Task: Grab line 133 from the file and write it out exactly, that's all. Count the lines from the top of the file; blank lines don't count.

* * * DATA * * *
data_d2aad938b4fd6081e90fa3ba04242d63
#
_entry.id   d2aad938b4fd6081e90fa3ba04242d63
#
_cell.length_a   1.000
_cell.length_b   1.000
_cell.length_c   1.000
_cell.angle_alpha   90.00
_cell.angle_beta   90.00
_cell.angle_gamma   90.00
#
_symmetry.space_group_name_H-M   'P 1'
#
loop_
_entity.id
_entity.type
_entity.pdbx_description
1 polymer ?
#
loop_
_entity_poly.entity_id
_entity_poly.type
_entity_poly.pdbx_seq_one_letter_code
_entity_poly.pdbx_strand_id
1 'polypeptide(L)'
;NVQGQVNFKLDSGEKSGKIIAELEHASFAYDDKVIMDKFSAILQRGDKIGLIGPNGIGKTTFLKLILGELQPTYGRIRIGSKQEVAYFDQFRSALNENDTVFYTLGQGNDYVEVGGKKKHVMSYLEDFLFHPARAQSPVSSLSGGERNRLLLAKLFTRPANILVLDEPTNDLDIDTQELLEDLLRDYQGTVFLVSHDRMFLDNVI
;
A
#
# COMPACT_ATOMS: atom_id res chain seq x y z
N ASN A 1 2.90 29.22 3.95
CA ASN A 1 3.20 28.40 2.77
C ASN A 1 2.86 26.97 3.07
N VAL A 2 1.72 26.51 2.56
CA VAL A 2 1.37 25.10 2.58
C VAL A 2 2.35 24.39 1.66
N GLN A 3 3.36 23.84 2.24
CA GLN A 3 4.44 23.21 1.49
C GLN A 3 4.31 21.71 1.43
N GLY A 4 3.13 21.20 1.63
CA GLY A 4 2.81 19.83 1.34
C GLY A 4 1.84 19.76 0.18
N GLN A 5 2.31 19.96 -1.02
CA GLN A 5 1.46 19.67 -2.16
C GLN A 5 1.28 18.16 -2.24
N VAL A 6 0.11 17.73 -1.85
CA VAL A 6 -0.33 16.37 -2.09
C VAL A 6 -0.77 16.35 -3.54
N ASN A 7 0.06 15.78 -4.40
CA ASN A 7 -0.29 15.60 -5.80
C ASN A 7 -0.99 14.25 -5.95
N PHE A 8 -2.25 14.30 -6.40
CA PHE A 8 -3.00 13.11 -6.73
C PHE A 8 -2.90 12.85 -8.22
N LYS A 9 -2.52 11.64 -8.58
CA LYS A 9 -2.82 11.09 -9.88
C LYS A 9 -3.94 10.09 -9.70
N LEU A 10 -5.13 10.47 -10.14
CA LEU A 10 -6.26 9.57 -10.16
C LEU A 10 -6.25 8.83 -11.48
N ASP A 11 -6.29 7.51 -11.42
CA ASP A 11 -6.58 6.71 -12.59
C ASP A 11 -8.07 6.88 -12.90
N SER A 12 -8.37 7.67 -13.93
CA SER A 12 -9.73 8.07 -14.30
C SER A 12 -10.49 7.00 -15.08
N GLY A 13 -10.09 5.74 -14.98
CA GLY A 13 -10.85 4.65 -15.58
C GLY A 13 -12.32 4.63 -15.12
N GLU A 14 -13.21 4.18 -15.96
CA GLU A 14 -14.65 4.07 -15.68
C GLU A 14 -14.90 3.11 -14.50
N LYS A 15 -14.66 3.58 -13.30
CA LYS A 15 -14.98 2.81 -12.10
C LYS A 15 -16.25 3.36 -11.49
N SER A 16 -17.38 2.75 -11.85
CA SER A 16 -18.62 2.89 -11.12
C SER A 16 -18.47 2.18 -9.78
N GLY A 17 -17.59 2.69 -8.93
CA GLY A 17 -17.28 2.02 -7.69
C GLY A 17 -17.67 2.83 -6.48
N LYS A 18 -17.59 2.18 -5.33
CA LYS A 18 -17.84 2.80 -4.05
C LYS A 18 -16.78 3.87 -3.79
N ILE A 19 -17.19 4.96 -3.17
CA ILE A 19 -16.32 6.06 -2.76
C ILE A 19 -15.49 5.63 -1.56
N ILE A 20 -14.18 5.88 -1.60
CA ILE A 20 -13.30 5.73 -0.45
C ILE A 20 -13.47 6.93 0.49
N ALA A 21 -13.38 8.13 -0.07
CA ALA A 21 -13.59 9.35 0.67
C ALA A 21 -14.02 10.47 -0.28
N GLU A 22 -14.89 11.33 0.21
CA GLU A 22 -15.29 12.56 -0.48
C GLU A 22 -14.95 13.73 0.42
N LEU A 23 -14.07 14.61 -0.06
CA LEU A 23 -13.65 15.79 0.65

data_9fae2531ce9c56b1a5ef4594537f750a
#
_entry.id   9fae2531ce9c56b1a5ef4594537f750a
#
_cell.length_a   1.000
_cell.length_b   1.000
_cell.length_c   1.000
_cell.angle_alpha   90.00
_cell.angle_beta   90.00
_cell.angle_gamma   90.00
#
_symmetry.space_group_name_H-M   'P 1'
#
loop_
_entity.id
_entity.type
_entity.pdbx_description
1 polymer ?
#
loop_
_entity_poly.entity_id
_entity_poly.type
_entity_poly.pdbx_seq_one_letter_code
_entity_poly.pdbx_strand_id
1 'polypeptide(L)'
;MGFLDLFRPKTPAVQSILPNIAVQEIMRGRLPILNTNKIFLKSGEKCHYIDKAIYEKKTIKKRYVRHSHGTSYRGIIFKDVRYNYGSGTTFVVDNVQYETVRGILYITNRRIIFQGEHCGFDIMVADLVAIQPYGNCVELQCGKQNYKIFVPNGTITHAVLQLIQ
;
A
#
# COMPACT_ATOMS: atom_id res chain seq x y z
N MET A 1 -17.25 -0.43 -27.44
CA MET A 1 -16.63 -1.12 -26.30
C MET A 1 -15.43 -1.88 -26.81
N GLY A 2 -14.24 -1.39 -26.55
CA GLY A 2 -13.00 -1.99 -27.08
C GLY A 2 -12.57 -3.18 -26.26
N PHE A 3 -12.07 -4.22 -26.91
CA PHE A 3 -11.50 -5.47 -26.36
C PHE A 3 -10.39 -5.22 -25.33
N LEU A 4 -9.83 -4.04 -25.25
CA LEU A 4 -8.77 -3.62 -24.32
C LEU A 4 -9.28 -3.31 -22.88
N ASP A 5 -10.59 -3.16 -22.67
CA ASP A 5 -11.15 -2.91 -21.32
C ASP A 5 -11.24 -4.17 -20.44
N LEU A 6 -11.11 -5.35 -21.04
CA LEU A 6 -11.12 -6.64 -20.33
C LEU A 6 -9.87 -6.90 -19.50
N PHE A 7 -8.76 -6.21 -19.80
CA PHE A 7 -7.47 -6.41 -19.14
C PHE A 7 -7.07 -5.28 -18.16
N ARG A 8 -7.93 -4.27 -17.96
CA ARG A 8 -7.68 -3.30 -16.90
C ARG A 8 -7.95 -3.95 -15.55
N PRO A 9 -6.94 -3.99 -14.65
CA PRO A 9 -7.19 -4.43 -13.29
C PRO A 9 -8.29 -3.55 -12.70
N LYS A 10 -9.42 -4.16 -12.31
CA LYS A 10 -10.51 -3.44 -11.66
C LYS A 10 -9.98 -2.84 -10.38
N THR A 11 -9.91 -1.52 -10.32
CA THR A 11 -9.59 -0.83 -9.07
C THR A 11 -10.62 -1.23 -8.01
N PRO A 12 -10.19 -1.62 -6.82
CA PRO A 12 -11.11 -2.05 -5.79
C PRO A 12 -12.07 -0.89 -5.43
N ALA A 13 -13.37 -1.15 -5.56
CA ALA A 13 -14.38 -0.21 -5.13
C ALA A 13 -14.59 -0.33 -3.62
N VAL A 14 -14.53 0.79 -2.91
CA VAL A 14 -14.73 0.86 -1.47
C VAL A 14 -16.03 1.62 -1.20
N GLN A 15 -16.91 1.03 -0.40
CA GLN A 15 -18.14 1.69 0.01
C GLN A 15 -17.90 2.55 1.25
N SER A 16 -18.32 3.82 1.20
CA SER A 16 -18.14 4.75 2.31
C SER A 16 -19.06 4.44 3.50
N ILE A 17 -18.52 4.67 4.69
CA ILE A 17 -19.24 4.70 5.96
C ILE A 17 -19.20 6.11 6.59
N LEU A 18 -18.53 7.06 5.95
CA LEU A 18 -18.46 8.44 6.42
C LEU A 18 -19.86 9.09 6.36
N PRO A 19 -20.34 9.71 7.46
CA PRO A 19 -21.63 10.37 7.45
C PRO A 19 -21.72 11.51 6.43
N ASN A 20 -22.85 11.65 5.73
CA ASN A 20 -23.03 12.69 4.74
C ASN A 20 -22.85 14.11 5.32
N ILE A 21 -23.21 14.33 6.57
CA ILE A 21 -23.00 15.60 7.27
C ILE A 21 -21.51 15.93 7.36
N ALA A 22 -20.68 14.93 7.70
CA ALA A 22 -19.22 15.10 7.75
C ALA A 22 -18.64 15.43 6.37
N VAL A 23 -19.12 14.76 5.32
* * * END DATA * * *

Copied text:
CA GLY A 2 -13.00 -1.99 -27.08